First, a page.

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WDC team at UN Ocean conference

Give the ocean a chance – our message from the UN Ocean Conference

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We need whale poo 📷 WDC NA

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Humpback whale underwater

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Black Sea common dolphins © Elena Gladilina

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Minke whale © Ursula Tscherter - ORES

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Boto © Fernando Trujillo

Meet the legendary pink river dolphins

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Risso's dolphin entangled in fishing line and plastic bags - Andrew Sutton

The ocean is awash with plastic – can we ever clean it up?

You've seen pictures of plastic litter accumulating on beaches or marine wildlife swimming through floating...
Fin whale

Is this the beginning of the end for whaling off Iceland?

I'm feeling cautiously optimistic after Iceland's Fisheries Minister Svandís Svavarsdóttir wrote that there is little...

Update on Shanghai belugas

WDC (Whale and Dolphin Conservation) is continuing to work with Merlin Entertainments to identify a permanent solution to secure a better future for three belugas currently housed at Shanghai Oceanworld in China, including their possible release back into the sea.

Both WDC and Merlin remain committed to trying to give these belugas a more natural life. However, it has proven very challenging to find a safe and suitable site. Not least, because the removal of these whales from their current location, and possible placement back into the wild is a hugely complex logistical operation. The challenges involved have been highlighted recently when, having identified a potential location in Russia (after months of negotiation and a substantial amount of research), the site has proven unsuitable. Our team is now actively looking at alternative locations. This includes engaging with local, national and international decision-makers and other stakeholders to make this ambitious project a reality.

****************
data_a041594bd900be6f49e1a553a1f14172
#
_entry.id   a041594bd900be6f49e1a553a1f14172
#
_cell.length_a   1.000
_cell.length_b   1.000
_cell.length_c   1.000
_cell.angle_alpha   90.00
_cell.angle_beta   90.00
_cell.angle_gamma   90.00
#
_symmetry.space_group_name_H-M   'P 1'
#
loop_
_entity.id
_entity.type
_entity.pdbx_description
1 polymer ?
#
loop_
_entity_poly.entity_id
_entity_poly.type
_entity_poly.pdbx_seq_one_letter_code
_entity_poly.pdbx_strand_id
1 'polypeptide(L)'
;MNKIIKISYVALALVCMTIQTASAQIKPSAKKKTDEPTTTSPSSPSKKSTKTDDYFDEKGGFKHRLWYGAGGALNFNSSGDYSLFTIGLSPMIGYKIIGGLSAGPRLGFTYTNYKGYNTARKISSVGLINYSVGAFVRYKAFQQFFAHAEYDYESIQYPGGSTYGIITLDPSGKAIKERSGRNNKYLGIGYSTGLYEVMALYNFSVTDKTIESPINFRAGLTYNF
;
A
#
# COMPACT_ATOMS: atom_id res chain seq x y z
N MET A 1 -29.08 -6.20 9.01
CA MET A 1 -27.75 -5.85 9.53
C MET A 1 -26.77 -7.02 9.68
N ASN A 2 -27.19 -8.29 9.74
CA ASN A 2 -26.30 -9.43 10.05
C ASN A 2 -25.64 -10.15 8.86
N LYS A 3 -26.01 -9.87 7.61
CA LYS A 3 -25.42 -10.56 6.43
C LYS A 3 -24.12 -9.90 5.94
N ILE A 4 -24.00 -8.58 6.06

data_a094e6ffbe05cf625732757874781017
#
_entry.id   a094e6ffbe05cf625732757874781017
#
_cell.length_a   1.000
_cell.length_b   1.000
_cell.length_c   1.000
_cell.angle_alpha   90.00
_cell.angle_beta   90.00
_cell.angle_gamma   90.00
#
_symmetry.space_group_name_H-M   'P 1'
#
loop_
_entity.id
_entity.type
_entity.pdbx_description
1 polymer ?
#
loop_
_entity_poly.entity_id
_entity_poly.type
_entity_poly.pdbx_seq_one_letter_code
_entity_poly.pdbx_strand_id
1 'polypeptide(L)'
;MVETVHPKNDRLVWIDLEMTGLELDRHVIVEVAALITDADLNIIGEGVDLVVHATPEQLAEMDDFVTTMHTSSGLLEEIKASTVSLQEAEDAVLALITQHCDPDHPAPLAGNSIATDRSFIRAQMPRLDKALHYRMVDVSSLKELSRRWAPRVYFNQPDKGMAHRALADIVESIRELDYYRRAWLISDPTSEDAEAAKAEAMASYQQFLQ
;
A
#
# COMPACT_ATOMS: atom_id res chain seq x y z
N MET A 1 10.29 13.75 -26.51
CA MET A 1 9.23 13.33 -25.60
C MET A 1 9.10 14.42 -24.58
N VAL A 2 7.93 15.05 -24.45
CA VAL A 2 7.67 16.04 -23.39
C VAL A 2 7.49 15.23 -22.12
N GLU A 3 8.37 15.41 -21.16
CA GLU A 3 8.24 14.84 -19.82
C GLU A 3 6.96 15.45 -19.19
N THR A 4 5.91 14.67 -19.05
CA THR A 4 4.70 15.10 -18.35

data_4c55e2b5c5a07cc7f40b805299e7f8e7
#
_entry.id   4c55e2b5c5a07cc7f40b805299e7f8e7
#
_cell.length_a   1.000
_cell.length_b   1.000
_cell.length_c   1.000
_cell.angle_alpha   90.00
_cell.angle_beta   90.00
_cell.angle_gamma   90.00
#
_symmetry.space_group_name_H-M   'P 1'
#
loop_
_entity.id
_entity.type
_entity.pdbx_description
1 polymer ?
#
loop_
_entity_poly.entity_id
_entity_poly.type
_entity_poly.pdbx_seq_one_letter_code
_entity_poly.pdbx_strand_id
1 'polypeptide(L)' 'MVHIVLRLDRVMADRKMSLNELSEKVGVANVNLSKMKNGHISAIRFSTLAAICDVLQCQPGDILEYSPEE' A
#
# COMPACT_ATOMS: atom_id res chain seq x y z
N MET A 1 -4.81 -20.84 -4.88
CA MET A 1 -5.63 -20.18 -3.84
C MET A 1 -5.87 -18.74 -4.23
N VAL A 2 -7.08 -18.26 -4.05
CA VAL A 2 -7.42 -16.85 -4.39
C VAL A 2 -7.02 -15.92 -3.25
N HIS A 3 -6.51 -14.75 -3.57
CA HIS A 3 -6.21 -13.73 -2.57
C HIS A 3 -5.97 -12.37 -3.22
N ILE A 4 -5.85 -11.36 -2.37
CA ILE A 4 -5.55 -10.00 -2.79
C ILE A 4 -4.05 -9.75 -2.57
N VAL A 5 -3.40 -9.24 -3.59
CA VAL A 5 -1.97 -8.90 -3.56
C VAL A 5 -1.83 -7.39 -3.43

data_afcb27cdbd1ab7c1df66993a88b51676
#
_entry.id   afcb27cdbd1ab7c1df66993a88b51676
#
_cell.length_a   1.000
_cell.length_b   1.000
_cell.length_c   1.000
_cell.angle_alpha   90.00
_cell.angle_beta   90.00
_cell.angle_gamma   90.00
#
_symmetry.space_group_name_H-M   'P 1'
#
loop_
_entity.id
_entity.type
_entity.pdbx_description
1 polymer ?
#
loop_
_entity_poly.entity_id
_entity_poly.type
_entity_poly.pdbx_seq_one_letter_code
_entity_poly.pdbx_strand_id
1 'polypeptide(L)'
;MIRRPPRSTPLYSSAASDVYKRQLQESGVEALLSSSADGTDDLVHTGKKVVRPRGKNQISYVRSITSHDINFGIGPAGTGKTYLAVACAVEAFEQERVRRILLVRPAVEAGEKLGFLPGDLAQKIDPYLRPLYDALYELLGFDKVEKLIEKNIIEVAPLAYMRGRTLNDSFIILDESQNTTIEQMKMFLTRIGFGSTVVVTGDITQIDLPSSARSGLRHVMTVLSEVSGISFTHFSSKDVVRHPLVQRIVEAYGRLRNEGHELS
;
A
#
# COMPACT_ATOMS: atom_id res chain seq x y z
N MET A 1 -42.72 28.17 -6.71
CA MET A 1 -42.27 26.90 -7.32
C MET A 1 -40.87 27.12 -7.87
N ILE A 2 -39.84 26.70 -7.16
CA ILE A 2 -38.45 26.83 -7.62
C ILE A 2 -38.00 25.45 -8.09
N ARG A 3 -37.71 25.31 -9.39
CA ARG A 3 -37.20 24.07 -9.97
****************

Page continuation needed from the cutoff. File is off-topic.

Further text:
The belugas cannot simply be airlifted out of Shanghai and dropped into an ocean.  As with any whale or dolphin held for a length of time in captivity, the process requires a period of detailed assessment by an expert team to ascertain how suitable they are for transportation and release back into the wild.   Assuming this goes well, and the whales are suitable for release, this needs to be in an area where the belugas would naturally be found, there is minimal threat to their continued survival; and ideally there is a possibility that they could re-join a suitable natural population. Prior to release, the belugas will need to undergo possibly lengthy rehabilitation in a sanctuary-type environment that provides optimal conditions for their health and welfare. Developing the necessary infrastructure, bringing together the expert team and obtaining official approvals from the local, national and international authorities concerned can also be costly and complex. 

We will, of course, keep you updated on progress surrounding the latest negotiations.

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